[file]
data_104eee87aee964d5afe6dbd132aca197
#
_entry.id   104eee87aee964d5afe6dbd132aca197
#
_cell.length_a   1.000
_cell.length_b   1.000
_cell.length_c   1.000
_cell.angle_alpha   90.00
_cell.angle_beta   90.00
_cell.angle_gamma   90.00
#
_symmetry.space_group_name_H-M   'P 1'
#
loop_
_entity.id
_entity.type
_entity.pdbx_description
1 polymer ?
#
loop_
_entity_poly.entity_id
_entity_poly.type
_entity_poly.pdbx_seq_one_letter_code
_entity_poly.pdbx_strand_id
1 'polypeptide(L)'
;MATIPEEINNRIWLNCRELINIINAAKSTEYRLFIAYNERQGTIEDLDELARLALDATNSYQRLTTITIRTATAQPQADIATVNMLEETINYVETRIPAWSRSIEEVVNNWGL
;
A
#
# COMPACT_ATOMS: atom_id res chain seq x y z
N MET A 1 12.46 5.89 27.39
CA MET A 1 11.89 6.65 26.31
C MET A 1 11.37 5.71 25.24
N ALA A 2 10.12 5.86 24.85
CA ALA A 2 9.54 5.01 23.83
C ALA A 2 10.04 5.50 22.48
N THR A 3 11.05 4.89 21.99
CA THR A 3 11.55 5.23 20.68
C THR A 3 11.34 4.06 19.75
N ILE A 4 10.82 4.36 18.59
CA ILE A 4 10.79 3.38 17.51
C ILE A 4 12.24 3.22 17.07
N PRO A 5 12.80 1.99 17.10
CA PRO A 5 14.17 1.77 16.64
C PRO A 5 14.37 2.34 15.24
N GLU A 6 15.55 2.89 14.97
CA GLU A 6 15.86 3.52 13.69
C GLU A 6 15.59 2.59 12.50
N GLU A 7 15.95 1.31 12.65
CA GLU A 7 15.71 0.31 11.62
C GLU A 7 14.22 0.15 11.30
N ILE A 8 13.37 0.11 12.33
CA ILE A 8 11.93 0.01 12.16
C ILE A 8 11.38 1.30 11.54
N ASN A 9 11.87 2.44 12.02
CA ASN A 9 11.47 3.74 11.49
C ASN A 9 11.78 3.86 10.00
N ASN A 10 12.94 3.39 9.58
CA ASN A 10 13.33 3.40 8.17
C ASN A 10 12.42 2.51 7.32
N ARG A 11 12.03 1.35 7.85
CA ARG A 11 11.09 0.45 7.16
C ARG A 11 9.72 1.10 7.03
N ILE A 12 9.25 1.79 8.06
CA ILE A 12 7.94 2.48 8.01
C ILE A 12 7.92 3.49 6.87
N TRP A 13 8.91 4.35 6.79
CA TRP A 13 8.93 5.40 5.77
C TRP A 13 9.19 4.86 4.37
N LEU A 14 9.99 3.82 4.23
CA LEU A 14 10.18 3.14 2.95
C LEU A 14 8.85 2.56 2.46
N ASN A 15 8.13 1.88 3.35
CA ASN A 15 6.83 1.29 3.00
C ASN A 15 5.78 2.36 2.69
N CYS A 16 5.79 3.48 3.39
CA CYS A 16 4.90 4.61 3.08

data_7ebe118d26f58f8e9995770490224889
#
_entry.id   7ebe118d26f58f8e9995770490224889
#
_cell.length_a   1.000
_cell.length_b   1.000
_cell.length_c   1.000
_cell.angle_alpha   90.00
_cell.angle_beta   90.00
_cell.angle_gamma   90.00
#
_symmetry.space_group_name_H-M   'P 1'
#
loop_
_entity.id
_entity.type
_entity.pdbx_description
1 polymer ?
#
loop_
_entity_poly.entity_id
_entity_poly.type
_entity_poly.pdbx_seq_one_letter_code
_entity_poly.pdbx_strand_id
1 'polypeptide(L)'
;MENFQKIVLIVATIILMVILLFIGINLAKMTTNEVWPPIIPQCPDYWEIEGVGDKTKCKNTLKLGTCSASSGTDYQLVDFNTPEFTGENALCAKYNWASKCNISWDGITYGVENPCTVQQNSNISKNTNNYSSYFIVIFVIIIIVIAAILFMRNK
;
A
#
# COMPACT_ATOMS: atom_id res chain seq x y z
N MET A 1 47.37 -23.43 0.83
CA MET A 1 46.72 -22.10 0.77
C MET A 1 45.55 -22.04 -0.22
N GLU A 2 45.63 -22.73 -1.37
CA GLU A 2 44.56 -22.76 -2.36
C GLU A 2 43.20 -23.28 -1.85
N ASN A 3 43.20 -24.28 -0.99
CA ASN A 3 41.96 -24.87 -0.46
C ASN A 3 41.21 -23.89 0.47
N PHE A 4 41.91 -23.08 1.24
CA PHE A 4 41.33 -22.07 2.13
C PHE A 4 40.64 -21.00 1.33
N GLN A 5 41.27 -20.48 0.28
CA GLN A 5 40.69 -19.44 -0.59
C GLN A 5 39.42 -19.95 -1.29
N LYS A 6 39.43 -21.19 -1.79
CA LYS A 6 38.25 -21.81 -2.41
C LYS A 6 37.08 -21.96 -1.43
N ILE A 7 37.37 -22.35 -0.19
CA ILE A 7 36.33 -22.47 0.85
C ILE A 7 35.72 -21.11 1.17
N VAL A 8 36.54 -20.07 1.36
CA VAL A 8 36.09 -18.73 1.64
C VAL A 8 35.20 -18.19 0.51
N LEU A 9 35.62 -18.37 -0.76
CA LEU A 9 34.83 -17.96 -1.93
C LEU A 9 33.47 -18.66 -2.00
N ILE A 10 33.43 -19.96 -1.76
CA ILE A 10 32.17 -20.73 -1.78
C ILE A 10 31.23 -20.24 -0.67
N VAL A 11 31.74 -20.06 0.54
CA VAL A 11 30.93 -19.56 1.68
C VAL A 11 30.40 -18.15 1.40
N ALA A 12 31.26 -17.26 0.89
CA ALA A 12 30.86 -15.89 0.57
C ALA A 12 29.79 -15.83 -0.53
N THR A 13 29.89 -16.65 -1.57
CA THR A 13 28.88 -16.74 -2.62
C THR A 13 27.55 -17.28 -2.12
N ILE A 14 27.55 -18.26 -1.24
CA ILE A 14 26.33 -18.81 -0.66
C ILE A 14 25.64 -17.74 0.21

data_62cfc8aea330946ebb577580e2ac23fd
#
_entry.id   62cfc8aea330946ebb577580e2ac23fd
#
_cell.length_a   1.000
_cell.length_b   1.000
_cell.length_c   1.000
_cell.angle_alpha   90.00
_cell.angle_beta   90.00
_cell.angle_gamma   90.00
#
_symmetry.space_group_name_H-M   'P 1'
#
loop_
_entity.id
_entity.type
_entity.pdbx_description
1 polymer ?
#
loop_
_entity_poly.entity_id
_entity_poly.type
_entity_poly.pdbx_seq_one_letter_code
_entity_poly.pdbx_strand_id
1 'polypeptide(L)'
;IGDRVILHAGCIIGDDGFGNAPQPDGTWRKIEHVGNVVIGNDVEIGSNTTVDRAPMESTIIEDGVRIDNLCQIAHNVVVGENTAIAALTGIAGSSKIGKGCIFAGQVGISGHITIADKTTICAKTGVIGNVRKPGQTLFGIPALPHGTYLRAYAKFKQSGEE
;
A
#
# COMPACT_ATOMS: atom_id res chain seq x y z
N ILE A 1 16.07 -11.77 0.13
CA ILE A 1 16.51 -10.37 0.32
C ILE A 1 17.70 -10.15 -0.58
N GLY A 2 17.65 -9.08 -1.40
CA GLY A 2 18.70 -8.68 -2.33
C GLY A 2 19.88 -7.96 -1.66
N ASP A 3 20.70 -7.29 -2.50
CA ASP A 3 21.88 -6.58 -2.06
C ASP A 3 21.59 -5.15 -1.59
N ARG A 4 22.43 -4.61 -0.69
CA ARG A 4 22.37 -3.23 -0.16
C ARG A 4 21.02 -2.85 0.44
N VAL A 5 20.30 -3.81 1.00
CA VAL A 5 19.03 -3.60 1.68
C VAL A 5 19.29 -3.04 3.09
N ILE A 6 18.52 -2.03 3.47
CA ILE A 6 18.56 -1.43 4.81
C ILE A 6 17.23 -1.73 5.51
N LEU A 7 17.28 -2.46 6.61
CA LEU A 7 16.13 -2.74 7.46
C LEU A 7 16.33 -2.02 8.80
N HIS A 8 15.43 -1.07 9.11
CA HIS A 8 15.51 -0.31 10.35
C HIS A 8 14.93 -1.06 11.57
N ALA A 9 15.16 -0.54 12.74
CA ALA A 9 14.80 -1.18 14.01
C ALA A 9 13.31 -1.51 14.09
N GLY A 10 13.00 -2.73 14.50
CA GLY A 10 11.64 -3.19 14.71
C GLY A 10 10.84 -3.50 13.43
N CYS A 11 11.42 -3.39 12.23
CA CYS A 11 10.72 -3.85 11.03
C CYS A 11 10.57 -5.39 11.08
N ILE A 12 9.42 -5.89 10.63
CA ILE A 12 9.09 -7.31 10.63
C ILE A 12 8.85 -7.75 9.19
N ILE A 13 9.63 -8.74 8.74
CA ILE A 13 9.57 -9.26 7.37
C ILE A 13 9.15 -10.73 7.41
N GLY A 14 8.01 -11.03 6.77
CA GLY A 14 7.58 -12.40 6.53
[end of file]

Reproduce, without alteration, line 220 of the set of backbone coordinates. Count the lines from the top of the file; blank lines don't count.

CA GLY A 14 7.58 -12.40 6.53